The transcripts of the Grand Jury testimonies about the shooting of unarmed teenager Michael Brown by Ferguson police officer Darren Wilson.

Well, there has been, as I said, there have been rumors, I think there was someone who had tweeted yesterday, a person of public, a public person that, you know, I hear unverified rumor the grand jury is going to have their decision by Friday. I don't know where they get this stuff. I don't know where that comes from, but I know that last week and yesterday Mr. McCulloch did give interviews to the media.

Last week he gave interviews to several media outlets describing the process. The fact how a grand jury is selected, you know.

My office has nothing to do with how you all are selected. The fact that you were selected way before this even, you know, happened, you know. And then the process of how, you know, when you have regular lives, this is not like a jury in a trial where Monday through Friday from 8:00 to 5:00 you are going to be here until it is done. That's not how it works. In a trial that's how it work, I mean.

We have jurors that we have to tell them in advance this is going to be a two-week trial, this is going to be a three-week trial. But he has made those statements and, you know, I can't, I can't help what goes around in the rumor mill. I don't think we have much control over that.

But I will express to him those thoughts that if any wisdom in trying to bring together some of the people in the various communities who can disseminate that message that, you know, be patient.

I mean, there is that catch phrase people always talk about, rush to judgment. That was a phrase made popular years ago. People keep saying hurry up, hurry up. We're not going to rush to judgment here.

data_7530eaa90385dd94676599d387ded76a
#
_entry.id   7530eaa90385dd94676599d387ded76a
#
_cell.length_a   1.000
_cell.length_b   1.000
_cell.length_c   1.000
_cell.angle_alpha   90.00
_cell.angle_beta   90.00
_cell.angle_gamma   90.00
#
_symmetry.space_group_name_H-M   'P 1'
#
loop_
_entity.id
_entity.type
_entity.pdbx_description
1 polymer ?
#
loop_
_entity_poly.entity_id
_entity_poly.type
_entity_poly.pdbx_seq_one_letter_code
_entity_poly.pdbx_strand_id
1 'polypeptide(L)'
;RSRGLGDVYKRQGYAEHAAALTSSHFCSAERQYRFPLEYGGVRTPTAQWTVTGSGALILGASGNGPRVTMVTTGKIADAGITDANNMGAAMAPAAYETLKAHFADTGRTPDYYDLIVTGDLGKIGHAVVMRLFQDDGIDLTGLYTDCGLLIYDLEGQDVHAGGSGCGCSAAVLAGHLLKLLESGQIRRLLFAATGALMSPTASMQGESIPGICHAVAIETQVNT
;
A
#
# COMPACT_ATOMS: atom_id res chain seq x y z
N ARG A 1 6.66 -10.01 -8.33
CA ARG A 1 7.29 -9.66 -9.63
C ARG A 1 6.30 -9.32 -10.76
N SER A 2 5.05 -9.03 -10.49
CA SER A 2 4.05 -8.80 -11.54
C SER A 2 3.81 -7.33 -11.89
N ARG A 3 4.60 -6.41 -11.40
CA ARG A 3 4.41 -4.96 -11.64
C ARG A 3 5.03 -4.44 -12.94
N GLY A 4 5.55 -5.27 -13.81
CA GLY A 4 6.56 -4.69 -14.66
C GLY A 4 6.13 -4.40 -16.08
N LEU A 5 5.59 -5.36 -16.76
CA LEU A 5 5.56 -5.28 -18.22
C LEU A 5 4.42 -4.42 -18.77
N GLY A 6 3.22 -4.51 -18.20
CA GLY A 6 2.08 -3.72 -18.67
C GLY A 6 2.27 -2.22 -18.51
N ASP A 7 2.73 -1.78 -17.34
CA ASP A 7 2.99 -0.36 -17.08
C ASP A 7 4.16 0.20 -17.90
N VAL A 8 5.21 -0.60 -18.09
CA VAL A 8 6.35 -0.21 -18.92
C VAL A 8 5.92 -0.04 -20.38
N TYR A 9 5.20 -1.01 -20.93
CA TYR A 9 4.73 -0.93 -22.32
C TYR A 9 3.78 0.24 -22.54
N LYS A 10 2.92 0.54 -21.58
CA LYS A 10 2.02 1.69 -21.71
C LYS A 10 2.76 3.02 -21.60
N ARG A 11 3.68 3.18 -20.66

If we wanted to, we could present this case as we do any other case. We could have a detective come in here and tell you what he thinks, you know, the evidence is, and then you all would be making your own decision based on that, but that's not how we've chosen to do this because of the importance of letting all sides be heard in this matter.

So I will talk to Mr. McCulloch about the strategy behind that, that it might be, because we all want everybody to just calm down. It will happen, there will be an answer, but you have to be patient, you have to let the grand jury do their job, you have to let us do our job.

And, you know, the problem is too, we can't tell people how often you're meeting, what days you're meeting, how many witnesses are testifying, because we're prohibited from talking about that.

And so when people ask questions how often are they meeting or how many hours a week or how many witnesses are they hearing from, we can't answer those questions.

I think just the fact that the questions are asked and we can't answer it, I wonder if that might create even more like, well, why aren't you telling us this.

So I will talk to him and maybe we'll kick that around and we meet daily, except for these days. We usually don't meet on these days, but we meet pretty much every day and talk about what's going on and how we are progressing.

And so yes,

I'm going to piggyback on her question. I've heard a lot of people talking about, this is people who should know, talking about why don't they just arrest him, and then figure out what's going on, why don't they just take action, do they not understand the process? Is that the problem, or is there a way to bypass this because it seems to me that we're doing what needs to be done and we're doing what's right and people are not seeing that.

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